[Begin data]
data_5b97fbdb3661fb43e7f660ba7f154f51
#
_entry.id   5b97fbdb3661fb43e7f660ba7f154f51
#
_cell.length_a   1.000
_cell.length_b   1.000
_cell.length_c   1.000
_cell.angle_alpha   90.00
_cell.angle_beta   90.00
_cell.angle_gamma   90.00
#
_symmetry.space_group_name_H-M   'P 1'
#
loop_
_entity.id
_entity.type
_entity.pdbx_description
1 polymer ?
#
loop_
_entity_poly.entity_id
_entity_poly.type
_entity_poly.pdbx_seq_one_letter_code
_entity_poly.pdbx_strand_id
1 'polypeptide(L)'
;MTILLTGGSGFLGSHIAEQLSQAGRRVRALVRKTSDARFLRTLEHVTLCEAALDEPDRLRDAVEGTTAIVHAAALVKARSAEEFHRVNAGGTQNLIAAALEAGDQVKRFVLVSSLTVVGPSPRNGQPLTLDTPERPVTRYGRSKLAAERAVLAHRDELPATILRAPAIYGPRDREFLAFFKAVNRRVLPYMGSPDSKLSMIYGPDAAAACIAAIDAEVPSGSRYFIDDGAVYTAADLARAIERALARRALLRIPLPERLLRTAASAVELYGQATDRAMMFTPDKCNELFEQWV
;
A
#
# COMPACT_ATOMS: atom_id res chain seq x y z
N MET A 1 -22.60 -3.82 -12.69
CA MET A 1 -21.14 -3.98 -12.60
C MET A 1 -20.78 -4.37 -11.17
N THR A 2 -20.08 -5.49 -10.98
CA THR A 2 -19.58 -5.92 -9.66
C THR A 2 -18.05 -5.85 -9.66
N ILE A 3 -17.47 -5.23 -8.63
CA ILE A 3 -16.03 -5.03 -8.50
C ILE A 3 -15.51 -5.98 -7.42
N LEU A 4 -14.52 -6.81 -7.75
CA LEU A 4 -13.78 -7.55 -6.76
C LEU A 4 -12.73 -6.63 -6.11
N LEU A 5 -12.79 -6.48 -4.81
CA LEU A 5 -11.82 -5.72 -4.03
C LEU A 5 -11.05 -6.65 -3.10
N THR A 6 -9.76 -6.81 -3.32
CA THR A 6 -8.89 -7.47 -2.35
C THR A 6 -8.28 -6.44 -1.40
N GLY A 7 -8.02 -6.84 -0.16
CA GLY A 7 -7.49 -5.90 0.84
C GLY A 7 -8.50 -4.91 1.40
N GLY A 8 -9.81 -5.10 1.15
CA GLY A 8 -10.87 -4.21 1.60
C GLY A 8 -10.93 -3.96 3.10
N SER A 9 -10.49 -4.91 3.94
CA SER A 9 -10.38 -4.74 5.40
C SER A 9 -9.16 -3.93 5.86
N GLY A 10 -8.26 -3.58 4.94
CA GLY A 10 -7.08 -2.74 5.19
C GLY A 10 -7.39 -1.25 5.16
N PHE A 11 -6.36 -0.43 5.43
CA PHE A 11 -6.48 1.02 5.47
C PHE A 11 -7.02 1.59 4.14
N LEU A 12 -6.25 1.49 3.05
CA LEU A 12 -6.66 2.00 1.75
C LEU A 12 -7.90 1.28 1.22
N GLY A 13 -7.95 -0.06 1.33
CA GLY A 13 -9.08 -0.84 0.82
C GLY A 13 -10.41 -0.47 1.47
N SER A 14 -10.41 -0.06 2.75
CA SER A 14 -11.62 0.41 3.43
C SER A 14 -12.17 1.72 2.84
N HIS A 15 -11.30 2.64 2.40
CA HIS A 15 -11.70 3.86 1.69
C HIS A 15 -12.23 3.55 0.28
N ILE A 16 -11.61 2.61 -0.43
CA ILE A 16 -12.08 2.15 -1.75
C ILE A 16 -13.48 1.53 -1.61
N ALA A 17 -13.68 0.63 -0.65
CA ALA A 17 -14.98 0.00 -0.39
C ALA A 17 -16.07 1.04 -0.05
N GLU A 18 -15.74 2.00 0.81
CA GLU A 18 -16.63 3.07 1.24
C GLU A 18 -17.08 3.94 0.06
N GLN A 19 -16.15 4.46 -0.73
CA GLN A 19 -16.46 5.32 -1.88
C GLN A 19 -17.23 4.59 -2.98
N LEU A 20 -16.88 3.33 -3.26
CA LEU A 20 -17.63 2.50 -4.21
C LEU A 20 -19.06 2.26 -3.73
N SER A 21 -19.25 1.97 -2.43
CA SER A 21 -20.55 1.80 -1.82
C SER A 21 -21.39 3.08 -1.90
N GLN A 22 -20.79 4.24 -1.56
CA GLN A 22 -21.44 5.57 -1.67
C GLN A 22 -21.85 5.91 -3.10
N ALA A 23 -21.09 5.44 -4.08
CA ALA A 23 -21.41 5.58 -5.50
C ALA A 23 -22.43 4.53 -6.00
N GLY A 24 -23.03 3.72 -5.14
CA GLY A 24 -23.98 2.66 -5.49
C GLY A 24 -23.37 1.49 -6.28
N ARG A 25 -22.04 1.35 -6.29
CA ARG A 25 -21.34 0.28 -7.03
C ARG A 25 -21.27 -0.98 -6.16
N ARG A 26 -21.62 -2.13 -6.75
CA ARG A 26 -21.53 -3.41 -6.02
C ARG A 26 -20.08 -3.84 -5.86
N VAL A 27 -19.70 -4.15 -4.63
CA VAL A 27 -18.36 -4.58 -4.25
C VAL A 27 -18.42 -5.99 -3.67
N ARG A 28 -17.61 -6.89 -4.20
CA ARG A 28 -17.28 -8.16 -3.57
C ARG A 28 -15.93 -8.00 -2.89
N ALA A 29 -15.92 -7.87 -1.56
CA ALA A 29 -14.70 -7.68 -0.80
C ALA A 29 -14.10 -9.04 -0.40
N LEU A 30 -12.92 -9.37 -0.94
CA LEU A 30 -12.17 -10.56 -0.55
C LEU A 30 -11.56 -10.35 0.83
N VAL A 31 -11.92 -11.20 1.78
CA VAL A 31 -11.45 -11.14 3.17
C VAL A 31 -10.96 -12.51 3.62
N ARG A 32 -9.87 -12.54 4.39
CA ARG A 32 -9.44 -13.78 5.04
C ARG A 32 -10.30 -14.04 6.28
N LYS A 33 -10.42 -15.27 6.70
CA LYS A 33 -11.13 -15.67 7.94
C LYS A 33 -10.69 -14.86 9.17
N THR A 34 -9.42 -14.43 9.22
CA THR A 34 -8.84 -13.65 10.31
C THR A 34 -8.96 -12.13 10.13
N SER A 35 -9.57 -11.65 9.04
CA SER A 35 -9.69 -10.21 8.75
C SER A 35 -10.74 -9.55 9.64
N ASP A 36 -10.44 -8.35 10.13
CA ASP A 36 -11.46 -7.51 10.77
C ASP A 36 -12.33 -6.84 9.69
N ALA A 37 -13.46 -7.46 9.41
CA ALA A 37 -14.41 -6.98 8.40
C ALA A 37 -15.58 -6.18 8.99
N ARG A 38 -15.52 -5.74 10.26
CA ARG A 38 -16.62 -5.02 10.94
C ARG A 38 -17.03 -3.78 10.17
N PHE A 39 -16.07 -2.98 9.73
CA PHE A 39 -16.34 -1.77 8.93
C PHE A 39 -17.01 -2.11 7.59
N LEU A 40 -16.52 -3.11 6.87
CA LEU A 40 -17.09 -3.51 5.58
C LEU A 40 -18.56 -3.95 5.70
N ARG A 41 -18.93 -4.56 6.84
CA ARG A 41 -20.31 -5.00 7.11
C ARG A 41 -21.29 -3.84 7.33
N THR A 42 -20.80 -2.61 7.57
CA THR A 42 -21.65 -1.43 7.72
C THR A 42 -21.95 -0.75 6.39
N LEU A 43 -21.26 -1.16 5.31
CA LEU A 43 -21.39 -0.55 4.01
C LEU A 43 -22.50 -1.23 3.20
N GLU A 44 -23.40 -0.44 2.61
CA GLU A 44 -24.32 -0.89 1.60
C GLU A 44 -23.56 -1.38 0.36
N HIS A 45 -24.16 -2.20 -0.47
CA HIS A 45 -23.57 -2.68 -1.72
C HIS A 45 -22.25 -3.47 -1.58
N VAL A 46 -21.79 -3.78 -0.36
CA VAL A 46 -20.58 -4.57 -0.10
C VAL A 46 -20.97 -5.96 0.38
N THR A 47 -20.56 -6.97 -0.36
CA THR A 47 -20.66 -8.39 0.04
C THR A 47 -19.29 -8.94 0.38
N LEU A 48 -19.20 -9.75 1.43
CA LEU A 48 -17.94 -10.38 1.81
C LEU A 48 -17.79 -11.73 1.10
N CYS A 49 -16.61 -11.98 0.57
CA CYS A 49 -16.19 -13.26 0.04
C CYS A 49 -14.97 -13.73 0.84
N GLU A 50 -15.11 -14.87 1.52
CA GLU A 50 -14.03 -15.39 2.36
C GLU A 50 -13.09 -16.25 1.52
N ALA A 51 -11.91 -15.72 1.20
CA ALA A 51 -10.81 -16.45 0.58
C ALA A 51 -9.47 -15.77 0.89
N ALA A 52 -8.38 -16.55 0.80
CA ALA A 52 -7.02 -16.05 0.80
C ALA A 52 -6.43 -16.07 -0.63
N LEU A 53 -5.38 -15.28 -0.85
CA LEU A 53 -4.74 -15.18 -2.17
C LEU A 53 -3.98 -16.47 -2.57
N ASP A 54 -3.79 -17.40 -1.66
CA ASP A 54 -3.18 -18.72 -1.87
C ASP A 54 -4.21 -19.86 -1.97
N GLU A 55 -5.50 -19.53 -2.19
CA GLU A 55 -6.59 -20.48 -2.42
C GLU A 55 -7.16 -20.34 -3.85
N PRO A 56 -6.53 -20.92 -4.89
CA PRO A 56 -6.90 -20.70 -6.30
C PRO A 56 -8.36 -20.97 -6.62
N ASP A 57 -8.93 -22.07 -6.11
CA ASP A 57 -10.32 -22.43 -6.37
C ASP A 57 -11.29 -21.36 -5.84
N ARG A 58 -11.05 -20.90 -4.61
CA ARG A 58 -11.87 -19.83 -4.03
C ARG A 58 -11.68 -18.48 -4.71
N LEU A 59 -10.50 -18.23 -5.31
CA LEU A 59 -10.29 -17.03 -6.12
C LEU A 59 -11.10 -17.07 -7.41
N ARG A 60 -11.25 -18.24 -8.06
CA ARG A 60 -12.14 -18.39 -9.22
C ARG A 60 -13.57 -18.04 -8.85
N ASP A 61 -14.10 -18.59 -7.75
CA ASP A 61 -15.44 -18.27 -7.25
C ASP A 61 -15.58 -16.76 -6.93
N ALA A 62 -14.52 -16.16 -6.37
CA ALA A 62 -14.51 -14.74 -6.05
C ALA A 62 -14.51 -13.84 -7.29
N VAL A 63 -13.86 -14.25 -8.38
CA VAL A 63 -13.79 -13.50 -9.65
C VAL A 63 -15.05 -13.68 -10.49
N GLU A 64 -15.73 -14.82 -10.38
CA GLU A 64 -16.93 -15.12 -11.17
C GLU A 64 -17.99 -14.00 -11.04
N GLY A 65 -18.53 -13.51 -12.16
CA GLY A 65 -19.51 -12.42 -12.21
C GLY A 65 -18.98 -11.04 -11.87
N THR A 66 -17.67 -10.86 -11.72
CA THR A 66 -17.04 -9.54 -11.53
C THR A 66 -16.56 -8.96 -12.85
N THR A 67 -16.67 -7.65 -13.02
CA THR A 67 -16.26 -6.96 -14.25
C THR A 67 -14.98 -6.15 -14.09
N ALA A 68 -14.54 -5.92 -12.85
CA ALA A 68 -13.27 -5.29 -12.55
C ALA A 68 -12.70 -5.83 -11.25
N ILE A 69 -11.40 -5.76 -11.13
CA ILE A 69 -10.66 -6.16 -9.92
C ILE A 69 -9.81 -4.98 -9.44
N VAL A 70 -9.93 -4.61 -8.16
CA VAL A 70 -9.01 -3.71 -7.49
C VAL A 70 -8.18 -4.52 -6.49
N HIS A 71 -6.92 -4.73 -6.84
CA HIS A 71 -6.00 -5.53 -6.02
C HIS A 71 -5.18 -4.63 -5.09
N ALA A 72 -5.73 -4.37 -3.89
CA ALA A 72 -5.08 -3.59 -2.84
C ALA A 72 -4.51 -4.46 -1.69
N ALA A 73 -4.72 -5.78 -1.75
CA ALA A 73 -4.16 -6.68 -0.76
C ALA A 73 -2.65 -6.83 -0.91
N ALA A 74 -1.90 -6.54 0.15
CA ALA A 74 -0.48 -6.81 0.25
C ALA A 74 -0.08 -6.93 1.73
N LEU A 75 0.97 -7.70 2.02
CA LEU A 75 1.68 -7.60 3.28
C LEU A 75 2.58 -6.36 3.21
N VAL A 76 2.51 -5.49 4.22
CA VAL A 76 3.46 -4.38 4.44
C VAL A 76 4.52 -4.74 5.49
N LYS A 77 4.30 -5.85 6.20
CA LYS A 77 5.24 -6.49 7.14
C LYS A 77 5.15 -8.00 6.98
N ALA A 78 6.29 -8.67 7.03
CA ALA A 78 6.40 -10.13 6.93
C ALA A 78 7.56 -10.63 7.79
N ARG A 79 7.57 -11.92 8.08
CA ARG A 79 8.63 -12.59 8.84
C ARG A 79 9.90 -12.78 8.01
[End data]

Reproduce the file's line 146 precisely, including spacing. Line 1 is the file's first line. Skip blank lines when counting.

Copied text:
CA PHE A 39 -16.34 -1.77 8.93